Believe what you want, it doesn’t mean you’re right
I have been reading some interesting stuff over the past week or ten days.
My weekend wouldn’t start properly without coffee, toast and marmalade, and the Weekend Financial Times. In this weekend’s edition I discovered that many of the qualities of the Weekend FT which delight me can be traced to J.D.F. Jones. I learned this from his obituary, whose final paragraph began:
He died of heart failure, in his favourite armchair, his dog at his feet, a newspaper on his lap, a glass of wine to hand.
I hope that creating the Weekend FT gave him some satisfaction and joy; reading it has been one of the highlights of my week for many years.
A book I have recently read, in as far as my first scanning of any book can be called reading, is Radical Hope – ethics in the face of cultural devastation by Jonathan Lear. I haven’t digested this book yet, and it needs a careful second reading. Nevertheless it speaks to something in me about my outlook on life and the future. It is slim and fascinating.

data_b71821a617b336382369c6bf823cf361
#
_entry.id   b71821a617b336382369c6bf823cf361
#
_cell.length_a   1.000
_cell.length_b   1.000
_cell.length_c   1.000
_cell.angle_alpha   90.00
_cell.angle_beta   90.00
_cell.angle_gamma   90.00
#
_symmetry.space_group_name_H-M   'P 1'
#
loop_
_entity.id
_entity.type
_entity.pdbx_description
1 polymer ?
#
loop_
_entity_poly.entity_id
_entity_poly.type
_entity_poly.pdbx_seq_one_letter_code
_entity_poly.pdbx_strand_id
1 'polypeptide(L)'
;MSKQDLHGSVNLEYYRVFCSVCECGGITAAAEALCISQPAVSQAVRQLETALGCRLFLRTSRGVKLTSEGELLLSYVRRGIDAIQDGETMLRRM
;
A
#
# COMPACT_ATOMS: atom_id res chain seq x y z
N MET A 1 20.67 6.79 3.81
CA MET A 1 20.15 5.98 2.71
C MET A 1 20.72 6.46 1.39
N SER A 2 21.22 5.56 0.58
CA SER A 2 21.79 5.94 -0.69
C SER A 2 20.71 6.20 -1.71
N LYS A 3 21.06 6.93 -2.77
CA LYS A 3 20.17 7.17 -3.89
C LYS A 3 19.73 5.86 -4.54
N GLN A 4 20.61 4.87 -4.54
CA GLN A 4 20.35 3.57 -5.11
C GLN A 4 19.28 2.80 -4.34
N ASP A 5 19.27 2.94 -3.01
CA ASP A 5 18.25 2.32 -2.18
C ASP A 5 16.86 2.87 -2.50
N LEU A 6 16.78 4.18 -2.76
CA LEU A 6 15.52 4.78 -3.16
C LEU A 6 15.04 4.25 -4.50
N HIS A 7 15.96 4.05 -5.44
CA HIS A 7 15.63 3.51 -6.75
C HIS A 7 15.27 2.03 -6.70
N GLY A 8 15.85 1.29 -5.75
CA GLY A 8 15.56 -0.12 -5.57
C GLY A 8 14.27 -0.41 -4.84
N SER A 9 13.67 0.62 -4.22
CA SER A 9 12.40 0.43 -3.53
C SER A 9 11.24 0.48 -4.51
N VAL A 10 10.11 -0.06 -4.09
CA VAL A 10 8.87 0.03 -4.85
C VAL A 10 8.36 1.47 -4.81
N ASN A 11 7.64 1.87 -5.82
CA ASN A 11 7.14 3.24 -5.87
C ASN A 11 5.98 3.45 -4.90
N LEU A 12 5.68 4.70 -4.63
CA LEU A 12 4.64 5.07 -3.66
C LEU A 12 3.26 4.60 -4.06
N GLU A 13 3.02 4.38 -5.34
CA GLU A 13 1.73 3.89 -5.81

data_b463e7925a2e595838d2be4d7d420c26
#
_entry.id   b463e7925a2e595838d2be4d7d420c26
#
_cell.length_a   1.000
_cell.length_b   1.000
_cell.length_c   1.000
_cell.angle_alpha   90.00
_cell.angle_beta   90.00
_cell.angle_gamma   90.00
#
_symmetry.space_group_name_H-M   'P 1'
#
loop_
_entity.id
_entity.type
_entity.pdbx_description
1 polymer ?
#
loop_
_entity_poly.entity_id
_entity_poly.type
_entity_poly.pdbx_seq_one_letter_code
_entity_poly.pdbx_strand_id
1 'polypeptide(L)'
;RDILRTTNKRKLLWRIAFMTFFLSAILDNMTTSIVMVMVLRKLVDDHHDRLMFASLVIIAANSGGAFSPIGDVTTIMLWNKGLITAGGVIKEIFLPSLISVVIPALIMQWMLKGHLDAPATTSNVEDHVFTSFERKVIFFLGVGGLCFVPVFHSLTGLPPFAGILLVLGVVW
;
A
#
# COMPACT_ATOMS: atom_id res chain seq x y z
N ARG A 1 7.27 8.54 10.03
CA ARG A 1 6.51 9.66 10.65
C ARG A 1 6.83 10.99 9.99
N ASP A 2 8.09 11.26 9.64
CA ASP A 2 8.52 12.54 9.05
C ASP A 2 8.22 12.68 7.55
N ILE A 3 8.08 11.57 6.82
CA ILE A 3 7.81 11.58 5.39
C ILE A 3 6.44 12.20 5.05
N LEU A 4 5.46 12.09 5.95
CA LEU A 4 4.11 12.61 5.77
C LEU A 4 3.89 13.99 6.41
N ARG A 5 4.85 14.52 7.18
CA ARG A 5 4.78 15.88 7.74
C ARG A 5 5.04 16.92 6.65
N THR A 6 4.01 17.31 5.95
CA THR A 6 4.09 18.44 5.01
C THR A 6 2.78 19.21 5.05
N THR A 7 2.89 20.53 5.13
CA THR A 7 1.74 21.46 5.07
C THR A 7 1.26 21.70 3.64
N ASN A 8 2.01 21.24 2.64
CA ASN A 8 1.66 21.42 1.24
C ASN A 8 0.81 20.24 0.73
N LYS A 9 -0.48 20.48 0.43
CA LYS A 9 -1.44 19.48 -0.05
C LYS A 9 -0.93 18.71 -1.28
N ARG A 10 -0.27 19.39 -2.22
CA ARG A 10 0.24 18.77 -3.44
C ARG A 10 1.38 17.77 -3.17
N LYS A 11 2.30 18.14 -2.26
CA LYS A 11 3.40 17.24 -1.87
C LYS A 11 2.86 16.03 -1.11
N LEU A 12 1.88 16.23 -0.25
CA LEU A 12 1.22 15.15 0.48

On the technical side of my reading list there is O’Reilly’s Beautiful Architecture. I’ll post a larger review of this in the next couple of weeks; my initial impression is that it’s harder than I expected to get engaged in it, and I expect that persistence will pay off in the end.